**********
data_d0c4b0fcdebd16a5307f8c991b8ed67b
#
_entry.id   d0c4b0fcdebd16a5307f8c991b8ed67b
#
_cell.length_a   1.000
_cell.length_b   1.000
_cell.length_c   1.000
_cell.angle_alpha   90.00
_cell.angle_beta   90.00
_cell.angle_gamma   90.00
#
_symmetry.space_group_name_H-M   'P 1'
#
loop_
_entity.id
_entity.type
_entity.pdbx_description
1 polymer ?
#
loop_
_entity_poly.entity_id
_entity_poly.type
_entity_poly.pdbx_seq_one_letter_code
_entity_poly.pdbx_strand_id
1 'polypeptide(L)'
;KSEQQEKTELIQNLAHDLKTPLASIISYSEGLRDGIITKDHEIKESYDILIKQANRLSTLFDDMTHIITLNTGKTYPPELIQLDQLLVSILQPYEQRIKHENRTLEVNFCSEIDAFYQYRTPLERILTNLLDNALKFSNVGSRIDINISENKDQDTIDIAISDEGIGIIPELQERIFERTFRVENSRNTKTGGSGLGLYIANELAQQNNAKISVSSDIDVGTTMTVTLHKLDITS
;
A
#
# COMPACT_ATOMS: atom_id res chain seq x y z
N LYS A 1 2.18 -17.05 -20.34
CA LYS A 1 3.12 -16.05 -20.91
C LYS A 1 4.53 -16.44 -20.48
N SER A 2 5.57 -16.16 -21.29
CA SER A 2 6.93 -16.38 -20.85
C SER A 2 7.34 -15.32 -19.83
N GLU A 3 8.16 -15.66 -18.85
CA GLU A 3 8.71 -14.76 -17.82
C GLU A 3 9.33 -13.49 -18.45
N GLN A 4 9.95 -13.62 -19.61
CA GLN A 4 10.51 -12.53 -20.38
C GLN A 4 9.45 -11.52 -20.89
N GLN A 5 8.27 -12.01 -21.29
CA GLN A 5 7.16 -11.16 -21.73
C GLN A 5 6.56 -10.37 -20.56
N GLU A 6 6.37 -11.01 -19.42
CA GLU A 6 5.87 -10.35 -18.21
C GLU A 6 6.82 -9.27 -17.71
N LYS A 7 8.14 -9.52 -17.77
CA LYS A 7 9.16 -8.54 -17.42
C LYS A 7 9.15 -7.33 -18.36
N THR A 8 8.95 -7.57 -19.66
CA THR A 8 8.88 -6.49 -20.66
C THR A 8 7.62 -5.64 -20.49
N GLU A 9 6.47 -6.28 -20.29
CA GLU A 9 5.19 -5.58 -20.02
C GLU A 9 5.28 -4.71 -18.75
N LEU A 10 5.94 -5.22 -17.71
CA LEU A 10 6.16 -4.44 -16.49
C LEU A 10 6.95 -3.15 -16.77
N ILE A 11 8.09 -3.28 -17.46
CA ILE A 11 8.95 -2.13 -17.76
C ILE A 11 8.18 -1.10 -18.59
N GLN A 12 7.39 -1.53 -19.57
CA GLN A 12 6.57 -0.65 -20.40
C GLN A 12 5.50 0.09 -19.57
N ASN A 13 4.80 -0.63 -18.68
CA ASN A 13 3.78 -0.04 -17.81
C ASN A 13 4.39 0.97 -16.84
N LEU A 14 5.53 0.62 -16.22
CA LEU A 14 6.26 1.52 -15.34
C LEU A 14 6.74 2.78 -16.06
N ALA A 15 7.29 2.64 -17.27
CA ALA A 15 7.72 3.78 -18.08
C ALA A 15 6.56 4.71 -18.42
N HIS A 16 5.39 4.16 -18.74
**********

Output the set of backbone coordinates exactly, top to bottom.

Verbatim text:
data_d0c4b0fcdebd16a5307f8c991b8ed67b
#
_entry.id   d0c4b0fcdebd16a5307f8c991b8ed67b
#
_cell.length_a   1.000
_cell.length_b   1.000
_cell.length_c   1.000
_cell.angle_alpha   90.00
_cell.angle_beta   90.00
_cell.angle_gamma   90.00
#
_symmetry.space_group_name_H-M   'P 1'
#
loop_
_entity.id
_entity.type
_entity.pdbx_description
1 polymer ?
#
loop_
_entity_poly.entity_id
_entity_poly.type
_entity_poly.pdbx_seq_one_letter_code
_entity_poly.pdbx_strand_id
1 'polypeptide(L)'
;KSEQQEKTELIQNLAHDLKTPLASIISYSEGLRDGIITKDHEIKESYDILIKQANRLSTLFDDMTHIITLNTGKTYPPELIQLDQLLVSILQPYEQRIKHENRTLEVNFCSEIDAFYQYRTPLERILTNLLDNALKFSNVGSRIDINISENKDQDTIDIAISDEGIGIIPELQERIFERTFRVENSRNTKTGGSGLGLYIANELAQQNNAKISVSSDIDVGTTMTVTLHKLDITS
;
A
#
# COMPACT_ATOMS: atom_id res chain seq x y z
N LYS A 1 2.18 -17.05 -20.34
CA LYS A 1 3.12 -16.05 -20.91
C LYS A 1 4.53 -16.44 -20.48
N SER A 2 5.57 -16.16 -21.29
CA SER A 2 6.93 -16.38 -20.85
C SER A 2 7.34 -15.32 -19.83
N GLU A 3 8.16 -15.66 -18.85
CA GLU A 3 8.71 -14.76 -17.82
C GLU A 3 9.33 -13.49 -18.45
N GLN A 4 9.95 -13.62 -19.61
CA GLN A 4 10.51 -12.53 -20.38
C GLN A 4 9.45 -11.52 -20.89
N GLN A 5 8.27 -12.01 -21.29
CA GLN A 5 7.16 -11.16 -21.73
C GLN A 5 6.56 -10.37 -20.56
N GLU A 6 6.37 -11.01 -19.42
CA GLU A 6 5.87 -10.35 -18.21
C GLU A 6 6.82 -9.27 -17.71
N LYS A 7 8.14 -9.52 -17.77
CA LYS A 7 9.16 -8.54 -17.42
C LYS A 7 9.15 -7.33 -18.36
N THR A 8 8.95 -7.57 -19.66
CA THR A 8 8.88 -6.49 -20.66
C THR A 8 7.62 -5.64 -20.49
N GLU A 9 6.47 -6.28 -20.29
CA GLU A 9 5.19 -5.58 -20.02
C GLU A 9 5.28 -4.71 -18.75
N LEU A 10 5.94 -5.22 -17.71
CA LEU A 10 6.16 -4.44 -16.49
C LEU A 10 6.95 -3.15 -16.77
N ILE A 11 8.09 -3.28 -17.46
CA ILE A 11 8.95 -2.13 -17.76
C ILE A 11 8.18 -1.10 -18.59
N GLN A 12 7.39 -1.53 -19.57
CA GLN A 12 6.57 -0.65 -20.40
C GLN A 12 5.50 0.09 -19.57
N ASN A 13 4.80 -0.63 -18.68
CA ASN A 13 3.78 -0.04 -17.81
C ASN A 13 4.39 0.97 -16.84
N LEU A 14 5.53 0.62 -16.22
CA LEU A 14 6.26 1.52 -15.34
C LEU A 14 6.74 2.78 -16.06
N ALA A 15 7.29 2.64 -17.27
CA ALA A 15 7.72 3.78 -18.08
C ALA A 15 6.56 4.71 -18.42
N HIS A 16 5.39 4.16 -18.74